At the beginning of this week, TV studio pundits were wondering where the decisive iron fist was. Where were the missiles landing on Moscow? Commentators were blue in the face with anger and the government was terrified into silence. TV panels were furious and the internet was abuzz. Analysts scorned American pussyfooting, mocking their flaccidity. Everyone agreed that sanctions cannot replace planes and missiles. Long-retired generals drew maps and moved divisions to show what they’d do if anyone asked them.
They viewed the Americans as inferior, showing pity for their exhausted president, bemoaning the loss of deterrence, asking where were the determination and show of power. They wanted to see missiles flying, not to listen to explanations about the SWIFT payments system. It would be nice, they may have been thinking, if the Americans were to send a few soldiers to die in defense of democracy, showing that they weren’t remaining on the sidelines.
Sanctions definitely don’t sound like they fit the bill. Analysts heard the word “sanctions” and went apoplectic. Their aging bones groaned in protest. They wanted to see blood, action, a knockout broadcast live. They didn’t want to listen to tiresome talk about blocking bank accounts. Sanctions, for them, evoked one big yawn. One could understand them. Sanctions mean paperwork by clerks, not tanks and combatants advancing.
We’ve been educated to believe in power, not in diagrams. Arabs understand only force, that was our mantra. The concept of “negotiations” was not part of our lexicon. The mention of “peace talks” gives us a rash. We continue to persuade ourselves that “there is no one to talk to and nothing to talk about.” The preposterous demand to increase billions to the defense budget since “the global order has been undermined” was received with understanding.
The myth that only force works was born with the victory of 1967. We’ve been eating the toxic fruit of that victory to this day. Gaza? Annihilate it. Tehran? Bomb it. We’ve been smitten with gross amnesia. We’ve forgotten our dependence on the United States, the billions we’ve received and still get from them, and we’ve forgotten that we’re the neighborhood bully, not the global one. We’ve forgotten that we can bomb in Syria only if Putin agrees, and in Iran only if Biden consents. This is a classic case of unfounded megalomania.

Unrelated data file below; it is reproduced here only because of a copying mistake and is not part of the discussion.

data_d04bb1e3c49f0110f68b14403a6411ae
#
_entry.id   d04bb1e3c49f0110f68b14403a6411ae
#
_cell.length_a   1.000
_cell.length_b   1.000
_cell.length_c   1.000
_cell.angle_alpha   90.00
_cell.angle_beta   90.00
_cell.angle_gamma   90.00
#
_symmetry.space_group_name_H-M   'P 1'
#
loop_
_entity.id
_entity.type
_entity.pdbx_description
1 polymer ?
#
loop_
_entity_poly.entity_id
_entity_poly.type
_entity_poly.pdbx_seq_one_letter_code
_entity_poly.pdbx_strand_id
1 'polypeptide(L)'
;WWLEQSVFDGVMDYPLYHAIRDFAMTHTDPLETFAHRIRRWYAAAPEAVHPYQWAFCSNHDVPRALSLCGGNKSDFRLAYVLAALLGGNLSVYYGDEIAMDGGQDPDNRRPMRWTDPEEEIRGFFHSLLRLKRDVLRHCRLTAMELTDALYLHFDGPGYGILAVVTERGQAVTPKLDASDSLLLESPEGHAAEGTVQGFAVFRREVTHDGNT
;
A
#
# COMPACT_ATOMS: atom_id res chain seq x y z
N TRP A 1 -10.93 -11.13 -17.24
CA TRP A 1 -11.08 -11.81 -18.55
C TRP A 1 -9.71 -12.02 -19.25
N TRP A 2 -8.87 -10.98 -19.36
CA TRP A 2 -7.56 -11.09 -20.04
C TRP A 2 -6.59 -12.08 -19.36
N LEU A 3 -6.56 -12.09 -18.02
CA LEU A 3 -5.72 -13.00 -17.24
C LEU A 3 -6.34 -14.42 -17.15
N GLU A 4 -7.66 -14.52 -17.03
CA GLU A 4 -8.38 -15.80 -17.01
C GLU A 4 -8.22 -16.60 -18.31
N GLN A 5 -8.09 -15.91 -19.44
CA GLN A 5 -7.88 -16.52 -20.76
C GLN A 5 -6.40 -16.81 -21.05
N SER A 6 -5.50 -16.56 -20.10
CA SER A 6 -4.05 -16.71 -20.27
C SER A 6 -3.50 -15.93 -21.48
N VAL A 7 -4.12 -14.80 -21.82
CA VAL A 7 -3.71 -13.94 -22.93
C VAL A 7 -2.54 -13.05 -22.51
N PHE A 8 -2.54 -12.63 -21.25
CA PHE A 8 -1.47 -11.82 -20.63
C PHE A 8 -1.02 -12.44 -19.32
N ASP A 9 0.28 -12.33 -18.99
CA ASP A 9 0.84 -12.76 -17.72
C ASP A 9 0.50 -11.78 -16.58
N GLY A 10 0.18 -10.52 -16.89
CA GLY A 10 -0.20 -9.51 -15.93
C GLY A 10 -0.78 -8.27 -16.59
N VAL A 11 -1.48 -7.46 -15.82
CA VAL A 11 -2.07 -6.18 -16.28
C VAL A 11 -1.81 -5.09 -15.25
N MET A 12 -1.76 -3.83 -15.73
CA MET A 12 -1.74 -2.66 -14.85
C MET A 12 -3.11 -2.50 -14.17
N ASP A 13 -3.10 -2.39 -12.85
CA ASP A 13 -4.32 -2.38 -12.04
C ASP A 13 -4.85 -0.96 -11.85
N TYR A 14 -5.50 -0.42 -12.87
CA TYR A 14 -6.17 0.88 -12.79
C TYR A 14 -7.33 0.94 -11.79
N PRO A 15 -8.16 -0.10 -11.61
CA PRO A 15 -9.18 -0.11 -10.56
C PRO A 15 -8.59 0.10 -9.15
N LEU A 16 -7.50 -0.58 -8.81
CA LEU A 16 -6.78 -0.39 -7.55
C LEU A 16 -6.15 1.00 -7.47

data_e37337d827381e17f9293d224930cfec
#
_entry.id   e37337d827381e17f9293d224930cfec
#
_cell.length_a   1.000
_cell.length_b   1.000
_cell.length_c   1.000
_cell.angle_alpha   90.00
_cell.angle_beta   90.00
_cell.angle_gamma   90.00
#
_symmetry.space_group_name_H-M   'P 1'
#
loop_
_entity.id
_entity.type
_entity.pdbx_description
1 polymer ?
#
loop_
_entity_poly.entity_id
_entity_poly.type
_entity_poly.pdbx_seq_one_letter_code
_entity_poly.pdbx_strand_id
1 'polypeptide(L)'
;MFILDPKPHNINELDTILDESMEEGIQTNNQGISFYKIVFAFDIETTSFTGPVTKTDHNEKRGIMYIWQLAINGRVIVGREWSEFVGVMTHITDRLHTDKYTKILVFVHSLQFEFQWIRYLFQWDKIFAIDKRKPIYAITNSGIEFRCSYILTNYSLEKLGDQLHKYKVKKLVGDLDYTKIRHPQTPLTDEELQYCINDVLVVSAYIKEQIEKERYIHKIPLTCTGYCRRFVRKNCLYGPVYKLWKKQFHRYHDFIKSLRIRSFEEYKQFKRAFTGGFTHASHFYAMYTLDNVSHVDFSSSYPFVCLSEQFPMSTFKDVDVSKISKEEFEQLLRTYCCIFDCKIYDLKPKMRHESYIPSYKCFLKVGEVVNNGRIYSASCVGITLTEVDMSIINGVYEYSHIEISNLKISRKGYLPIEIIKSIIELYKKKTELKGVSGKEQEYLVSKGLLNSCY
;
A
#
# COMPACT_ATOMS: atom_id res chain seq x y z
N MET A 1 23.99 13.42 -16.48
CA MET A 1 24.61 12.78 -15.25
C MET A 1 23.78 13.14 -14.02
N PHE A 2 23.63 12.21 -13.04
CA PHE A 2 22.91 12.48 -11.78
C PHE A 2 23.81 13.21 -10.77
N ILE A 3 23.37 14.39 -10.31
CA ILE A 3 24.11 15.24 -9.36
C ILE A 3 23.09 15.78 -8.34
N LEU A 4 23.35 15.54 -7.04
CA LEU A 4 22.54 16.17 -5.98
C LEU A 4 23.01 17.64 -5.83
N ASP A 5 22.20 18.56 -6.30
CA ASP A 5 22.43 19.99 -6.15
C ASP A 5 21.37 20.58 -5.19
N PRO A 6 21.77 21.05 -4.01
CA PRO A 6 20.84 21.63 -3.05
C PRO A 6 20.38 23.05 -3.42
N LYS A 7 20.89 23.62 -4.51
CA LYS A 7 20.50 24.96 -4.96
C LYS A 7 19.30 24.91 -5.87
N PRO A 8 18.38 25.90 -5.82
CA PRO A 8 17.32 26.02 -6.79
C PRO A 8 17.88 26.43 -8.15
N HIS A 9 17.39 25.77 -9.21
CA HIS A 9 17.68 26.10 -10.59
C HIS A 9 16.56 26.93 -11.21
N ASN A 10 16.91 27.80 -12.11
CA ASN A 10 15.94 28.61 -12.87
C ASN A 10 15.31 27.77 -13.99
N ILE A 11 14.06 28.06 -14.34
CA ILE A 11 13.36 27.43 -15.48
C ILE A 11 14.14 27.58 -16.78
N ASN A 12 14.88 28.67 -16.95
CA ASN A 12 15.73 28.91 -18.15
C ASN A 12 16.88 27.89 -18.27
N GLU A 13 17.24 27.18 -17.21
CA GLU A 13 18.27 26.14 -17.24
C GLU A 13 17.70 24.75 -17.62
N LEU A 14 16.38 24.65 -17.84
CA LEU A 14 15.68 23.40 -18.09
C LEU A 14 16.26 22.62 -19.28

We’ve invented a baseless reality. We’ve played at being independent, at being hard to get. We’ve forgotten that it wasn’t only the IDF that saved us in 1973 but also an American airlift. We can talk at length about the IDF’s power, but we know it’s limited to our deranged neighborhood. We’ve flexed our muscles and declared that we trust them, but quietly, in a muted voice and with downcast eyes, we took America to one side and asked: So tell us, when we’re attacked, will you help us or will you stand on the sidelines?
Standing on the sidelines drove internet users crazy. We wanted to believe that the U.S. wouldn’t step aside when we needed it. The test for us was Ukraine. The U.S. failed the test. It didn’t send its soldiers there, and it won’t send them here either. Recognizing that American soldiers will not do the job for us and that we won’t manage to do it on our own will force us to search for other tools needed for our survival. This week we learned, with Putin, that missiles are not all there is.
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- UN Votes to Condemn Russia's Invasion of Ukraine, Demand Troop Withdrawal
Instead of missiles they opted for sanctions. Facing our TVs, we ask what this war has to do with us, how are we connected to sanctions? But then you see the Ukrainian refugees who, in a very disconcerting way, resemble us. Chilling thoughts of what could happen appear in our imagination. We’ve managed with missiles, but sanctions? (Cold sweat dripping down our bodies.) Why? The possibility that the world will suddenly go mad and impose sanctions on any occupying country is something we shake off, as if it were only a nightmare.